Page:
“The incorporation of the gender perspective in public policies contributes to improving the understanding of social, economic and cultural processes; helps redistribute and improve equal rights and opportunities and make progress in transparency and accountability; and promotes citizen participation and the strengthening of democracy.”

During the launch of the strategy, International Economic Relations Undersecretary Claudia Sanhueza recalled that Chile had incorporated a chapter on gender in a bilateral trade agreement with Uruguay for the first time in 2016. This was later followed by similar agreements with Canada, Argentina, Ecuador and, recently, the European Union. “Government, international organizations and the private sector have and can create the conditions to ensure a better distribution of benefits in international trade,” she stated.

Undersecretary Sanhueza goes further in conversation with Imagen de Chile: “The goal is that the benefits of economic and commercial integration are inclusive and that they reach all groups and women on equal terms. For this, promoting female participation among both female workers and businesswomen in the export sector is essential, not only for their empowerment but also for economic growth.”

The International Economic Relations Undersecretary highlights one of the greatest gains from continuing to strengthen the feminist strategy. “From the point of view of its image abroad, Chile stands out in international economic forums for including an inclusive perspective in all conversations. As a state, we commit to continue projecting this image in economic and gender terms,” she says in conversation with Imagen de Chile.

In the institutional sphere, the Foreign Affairs Ministry will create the Gender Affairs Division, which will be in charge of implementing this policy. It will also coordinate work with the agencies that answer to the ministry: the Borders and Limits Department; ProChile; the Chilean Antarctic Institute; and the International Cooperation Agency.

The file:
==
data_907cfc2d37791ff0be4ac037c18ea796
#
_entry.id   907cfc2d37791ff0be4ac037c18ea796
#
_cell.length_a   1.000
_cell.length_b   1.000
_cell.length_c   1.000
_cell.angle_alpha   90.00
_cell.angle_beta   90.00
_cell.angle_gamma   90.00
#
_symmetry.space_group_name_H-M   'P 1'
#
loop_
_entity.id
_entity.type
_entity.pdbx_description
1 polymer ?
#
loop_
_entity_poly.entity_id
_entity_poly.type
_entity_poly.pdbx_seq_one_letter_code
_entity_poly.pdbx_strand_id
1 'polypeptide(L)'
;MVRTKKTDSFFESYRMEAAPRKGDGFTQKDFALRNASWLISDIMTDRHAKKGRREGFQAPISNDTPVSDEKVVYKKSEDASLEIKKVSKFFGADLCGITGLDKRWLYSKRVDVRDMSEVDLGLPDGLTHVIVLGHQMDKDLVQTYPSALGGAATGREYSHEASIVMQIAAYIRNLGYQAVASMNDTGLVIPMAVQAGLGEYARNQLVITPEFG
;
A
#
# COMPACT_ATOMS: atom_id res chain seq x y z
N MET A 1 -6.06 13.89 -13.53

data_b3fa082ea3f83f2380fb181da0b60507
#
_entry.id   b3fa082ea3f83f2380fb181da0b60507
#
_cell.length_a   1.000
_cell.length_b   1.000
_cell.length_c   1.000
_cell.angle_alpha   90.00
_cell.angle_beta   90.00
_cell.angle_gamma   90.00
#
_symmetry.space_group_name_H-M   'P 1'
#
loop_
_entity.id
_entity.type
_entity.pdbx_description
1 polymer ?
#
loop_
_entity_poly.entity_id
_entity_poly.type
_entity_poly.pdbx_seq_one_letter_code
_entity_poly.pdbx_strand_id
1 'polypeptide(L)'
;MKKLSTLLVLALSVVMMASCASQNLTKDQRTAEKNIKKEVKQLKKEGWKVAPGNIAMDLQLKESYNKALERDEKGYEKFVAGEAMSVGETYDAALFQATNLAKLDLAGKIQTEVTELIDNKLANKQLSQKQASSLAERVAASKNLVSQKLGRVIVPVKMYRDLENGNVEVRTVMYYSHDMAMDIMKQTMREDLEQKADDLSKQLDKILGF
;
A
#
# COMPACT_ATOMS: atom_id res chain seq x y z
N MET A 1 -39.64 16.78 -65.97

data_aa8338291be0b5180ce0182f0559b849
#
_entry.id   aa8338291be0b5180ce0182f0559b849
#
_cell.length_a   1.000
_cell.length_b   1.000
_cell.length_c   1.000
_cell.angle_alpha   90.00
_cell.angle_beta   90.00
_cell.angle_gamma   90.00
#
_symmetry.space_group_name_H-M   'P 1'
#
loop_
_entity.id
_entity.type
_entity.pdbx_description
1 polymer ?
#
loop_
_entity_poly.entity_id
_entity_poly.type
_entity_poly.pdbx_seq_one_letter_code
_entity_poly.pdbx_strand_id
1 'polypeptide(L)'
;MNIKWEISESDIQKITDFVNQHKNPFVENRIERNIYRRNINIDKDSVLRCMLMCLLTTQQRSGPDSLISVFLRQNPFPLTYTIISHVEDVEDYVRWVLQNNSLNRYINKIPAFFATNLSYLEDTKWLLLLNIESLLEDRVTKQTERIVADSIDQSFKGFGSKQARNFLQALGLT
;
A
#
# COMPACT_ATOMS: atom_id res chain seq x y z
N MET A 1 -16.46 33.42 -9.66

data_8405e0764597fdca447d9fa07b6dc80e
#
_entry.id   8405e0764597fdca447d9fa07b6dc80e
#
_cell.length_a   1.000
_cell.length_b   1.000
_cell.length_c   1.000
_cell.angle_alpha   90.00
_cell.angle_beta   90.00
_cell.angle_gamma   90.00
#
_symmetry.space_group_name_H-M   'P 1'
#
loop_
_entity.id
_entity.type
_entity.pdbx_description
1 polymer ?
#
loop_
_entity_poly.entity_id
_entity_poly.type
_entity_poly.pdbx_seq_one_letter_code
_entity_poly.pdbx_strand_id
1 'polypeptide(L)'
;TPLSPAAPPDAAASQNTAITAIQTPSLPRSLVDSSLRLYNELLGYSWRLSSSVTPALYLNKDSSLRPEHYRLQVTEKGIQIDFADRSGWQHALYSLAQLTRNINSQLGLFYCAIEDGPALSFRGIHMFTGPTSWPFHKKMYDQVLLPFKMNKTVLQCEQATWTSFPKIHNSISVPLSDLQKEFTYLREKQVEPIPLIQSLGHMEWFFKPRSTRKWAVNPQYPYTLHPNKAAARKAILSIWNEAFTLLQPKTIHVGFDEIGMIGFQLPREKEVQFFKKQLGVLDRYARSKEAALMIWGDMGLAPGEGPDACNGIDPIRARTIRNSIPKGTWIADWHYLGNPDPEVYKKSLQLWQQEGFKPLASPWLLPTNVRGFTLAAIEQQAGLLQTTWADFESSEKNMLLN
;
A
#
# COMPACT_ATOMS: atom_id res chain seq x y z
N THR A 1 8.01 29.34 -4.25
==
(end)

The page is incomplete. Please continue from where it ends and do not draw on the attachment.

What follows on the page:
The launch of the FFP was held in the Carrera Room at the Foreign Affairs Ministry. It was attended by Women and Gender Equity Minister Antonia Orellana; Science, Technology, Knowledge and Innovation Minister Aisén Etcheverry; the President of the Chamber of Deputies, Vlado Mirosevic; the Resident Representative of the United Nations Development Programme (UNDP) in Chile, Georgiana Braga-Orillard; ambassadors to our country; and former Foreign Affairs Minister Antonia Urrejola, who worked on the strategy since the beginning of the current government term.

At the event, the Foreign Affairs Minister signed the Memorandum of Understanding Gender Equality Seal for Public Institutions of the United Nations Development Programme (UNDP), which establishes a collaborative framework in order to identify existing gender gaps in the institution and thus advance in an action plan. Once the program is finished, it will be subject to external evaluation in order to be certified and for the undersecretary’s office to be recognized as a service that meets gender equality standards, which is fundamental to the implementation of the Feminist Foreign Policy.